Preference Pollution: How Markets Create the Desires We Dislike (Economics, Cognition, and Society)
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that an agent “maximizes” is metaphysical in nature, and “Metaphysical statements can be false but we may never know because they are the assumptions of a research program which are deliberately put beyond question.”18 Multiple-selves models clearly do reject the metaphysical statement that “an agent maximizes.” Part of the agent may do so but not an agent de‹ned in any conventional sense. Multiple-utility models are likewise forced to reject this most basic core assumption of conventional
and Schor note another problem with the previous studies. None attempted to adjust for the business cycle in estimating changes in the allocation of time, an omission that can seriously distort the sorts of trends that it was Schor’s original purpose to uncover. Clearly, there are far more people working fewer hours than they would wish during downturns in the economy than during upturns. If a later year in a study happens to be a recessionary year, it would easily distort the upward trend in
carry out. Those who came through and offered important comments include Robert Goldfarb, Doug Porpora, Tim Brennan, Tyler Cowen, and Steven Worland, and I wish to thank them all. In the incubation stage of developing ideas the loneliness can at times be excruciating. There are several scholars who during the 1980s expressed enough interest or offered enough advice to keep the project moving and by so doing indirectly helped to make this book a reality. I wish to thank, in particular, Lynn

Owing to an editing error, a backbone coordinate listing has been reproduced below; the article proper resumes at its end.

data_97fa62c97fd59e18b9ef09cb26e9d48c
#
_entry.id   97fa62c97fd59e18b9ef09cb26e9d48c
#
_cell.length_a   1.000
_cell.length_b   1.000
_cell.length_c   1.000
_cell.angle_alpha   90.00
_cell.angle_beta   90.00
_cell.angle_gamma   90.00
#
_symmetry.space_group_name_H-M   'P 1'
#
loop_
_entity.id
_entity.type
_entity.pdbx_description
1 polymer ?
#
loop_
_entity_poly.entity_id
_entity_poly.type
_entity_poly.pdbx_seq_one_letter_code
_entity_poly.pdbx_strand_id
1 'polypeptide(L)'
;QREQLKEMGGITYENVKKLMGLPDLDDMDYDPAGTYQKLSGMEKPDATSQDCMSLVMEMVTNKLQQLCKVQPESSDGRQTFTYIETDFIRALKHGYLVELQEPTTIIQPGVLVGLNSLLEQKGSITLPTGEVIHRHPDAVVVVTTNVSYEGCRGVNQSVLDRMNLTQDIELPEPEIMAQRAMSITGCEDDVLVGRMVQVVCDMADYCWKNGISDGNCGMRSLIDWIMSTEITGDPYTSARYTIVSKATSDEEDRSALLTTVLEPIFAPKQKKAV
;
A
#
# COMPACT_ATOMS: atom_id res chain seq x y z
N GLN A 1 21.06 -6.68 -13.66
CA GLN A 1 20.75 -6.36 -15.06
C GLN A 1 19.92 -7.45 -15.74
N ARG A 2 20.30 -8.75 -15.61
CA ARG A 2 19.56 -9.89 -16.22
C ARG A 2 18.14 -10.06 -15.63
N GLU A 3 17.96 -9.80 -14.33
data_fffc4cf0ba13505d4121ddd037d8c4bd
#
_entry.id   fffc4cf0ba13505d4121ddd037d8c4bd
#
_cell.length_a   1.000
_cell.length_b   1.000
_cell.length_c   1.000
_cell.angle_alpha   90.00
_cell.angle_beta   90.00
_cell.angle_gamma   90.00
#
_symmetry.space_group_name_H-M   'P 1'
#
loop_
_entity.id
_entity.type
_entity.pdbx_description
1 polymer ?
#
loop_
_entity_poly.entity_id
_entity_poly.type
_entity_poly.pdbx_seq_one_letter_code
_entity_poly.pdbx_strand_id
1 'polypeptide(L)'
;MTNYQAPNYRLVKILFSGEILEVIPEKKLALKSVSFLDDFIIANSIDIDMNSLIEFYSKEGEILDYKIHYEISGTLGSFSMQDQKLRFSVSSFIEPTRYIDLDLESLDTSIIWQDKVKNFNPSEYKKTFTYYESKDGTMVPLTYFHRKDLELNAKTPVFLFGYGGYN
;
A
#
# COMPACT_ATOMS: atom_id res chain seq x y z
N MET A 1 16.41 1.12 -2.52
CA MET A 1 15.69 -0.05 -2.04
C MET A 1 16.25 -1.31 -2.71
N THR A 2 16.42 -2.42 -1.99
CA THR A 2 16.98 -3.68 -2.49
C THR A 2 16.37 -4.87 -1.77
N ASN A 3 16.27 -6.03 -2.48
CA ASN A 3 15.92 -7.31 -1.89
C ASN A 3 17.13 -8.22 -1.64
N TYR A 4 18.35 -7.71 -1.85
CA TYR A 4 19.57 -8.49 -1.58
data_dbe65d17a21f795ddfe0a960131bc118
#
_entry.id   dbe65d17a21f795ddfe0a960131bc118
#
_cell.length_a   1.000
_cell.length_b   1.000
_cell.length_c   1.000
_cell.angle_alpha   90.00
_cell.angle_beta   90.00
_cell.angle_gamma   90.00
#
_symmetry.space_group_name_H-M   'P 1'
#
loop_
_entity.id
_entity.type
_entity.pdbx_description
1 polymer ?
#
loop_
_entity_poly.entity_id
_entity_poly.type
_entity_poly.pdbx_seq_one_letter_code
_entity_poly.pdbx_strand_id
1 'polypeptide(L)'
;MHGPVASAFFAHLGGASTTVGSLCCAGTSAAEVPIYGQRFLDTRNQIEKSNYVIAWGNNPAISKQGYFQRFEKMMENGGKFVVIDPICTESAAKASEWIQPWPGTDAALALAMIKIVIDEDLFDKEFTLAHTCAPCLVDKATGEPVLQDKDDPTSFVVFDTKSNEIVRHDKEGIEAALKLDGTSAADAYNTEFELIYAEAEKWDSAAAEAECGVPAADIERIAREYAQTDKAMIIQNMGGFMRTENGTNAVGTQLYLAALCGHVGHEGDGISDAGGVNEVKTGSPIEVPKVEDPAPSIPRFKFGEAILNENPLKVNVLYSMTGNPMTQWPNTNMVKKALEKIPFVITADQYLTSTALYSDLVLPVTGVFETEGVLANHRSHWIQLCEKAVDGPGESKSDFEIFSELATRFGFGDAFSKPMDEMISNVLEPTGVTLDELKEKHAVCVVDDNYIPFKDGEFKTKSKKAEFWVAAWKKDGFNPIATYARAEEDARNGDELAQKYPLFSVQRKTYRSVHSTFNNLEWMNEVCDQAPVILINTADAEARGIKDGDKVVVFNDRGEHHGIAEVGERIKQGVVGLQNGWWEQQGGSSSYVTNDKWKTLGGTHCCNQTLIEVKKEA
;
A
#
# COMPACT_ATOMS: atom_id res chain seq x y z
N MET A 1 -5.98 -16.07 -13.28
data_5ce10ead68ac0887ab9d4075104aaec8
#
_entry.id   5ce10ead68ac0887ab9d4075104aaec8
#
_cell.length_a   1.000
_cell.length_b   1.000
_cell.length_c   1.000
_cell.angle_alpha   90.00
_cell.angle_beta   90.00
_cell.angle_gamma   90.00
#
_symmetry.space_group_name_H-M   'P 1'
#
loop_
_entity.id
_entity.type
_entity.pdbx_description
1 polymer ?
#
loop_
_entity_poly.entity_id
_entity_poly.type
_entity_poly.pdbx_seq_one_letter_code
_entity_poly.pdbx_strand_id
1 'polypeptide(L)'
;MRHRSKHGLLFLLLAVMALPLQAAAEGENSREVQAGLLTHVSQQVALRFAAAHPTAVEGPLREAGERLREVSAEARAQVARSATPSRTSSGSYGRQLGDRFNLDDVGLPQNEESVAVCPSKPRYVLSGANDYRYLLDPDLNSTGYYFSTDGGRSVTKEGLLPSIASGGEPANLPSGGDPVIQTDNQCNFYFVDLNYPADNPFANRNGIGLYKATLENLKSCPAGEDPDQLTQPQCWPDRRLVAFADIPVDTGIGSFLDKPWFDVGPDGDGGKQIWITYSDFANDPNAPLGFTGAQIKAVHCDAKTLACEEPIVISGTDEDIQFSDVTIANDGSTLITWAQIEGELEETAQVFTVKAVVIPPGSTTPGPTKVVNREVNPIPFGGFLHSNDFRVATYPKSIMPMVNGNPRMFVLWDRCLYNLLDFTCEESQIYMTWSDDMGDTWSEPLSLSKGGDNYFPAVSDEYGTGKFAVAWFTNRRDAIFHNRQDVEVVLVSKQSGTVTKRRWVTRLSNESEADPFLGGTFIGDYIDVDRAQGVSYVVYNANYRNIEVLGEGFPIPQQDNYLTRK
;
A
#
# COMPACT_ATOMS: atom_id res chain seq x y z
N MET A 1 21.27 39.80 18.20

work, one contributing to lower density, the other to higher density. Falling transportation costs have raised the demand for privacy, while the rise in population has put upward pressure on the relatively ‹xed resource, land. Apparently this third factor has not been enough to offset the ‹rst two since by all accounts square footage of housing and lot size continue to rise. 6. For a development of this theme, see Lesieur 1977, 1ff. 7. As de‹ned on the opening page of the introductory chapter,
Tyler. 1989. “Are All Tastes Constant and Identical? A Critique of Stigler and Becker.” Journal of Economic Behavior and Organization 11:127–35. ———. 1991. “Self-Constraint versus Self-Liberation.” Ethics 101:360–73. ———. 1993. “The Scope and Limits of Preference Sovereignty.” Economics and Philosophy 9:253–69. ———. 1998. In Praise of Commercial Culture. Cambridge: Harvard University Press. Cox, Harvey. 1999. “Notes and Comments: The Market as God.” Atlantic Monthly, March, 18–23. Cross, Gary.